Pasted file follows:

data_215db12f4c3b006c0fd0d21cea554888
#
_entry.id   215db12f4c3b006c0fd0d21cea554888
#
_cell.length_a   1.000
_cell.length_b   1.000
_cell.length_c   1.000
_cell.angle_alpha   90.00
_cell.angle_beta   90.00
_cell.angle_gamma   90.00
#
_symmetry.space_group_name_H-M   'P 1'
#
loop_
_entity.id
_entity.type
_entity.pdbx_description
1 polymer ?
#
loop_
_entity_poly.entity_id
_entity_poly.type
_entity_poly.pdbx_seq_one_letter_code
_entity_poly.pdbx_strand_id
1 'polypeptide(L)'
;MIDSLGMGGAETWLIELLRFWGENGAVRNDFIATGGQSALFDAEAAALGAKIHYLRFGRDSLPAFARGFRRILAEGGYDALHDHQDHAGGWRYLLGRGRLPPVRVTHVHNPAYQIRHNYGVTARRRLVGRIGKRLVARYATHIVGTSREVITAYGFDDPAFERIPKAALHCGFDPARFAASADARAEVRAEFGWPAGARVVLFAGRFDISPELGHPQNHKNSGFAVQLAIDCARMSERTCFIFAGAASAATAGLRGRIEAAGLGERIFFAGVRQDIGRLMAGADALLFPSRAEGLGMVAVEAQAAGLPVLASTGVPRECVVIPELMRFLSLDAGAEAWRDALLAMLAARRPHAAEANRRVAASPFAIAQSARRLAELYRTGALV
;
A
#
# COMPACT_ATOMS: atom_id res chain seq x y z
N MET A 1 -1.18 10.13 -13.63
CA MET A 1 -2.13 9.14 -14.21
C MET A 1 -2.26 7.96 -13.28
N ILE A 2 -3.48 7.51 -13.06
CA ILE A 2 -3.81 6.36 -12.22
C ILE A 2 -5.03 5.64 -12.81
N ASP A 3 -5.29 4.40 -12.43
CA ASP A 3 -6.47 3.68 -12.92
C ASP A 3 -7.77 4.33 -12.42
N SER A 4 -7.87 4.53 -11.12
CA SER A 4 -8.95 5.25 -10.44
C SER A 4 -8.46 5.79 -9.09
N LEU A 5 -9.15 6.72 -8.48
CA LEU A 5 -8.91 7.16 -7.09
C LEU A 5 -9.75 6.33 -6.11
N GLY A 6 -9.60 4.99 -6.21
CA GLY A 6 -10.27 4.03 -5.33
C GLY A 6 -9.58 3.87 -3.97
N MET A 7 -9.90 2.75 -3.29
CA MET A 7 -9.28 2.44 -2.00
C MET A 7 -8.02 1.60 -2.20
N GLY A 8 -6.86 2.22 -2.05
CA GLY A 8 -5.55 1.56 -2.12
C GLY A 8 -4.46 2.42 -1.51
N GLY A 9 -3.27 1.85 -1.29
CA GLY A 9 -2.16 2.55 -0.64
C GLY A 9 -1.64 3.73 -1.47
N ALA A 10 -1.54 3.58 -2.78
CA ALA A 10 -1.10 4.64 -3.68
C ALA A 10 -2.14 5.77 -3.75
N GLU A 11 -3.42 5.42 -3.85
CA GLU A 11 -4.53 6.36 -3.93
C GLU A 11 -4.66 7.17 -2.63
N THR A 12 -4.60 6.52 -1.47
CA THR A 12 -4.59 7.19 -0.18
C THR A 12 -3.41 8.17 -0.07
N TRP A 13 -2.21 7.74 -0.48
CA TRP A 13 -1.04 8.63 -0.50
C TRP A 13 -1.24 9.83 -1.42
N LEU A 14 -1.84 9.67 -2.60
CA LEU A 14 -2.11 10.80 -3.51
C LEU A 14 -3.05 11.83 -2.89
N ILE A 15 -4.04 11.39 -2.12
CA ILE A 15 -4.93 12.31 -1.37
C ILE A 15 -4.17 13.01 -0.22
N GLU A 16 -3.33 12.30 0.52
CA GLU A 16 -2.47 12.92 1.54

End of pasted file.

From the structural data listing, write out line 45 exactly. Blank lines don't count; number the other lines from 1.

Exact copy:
C LEU A 5 -9.75 6.33 -6.11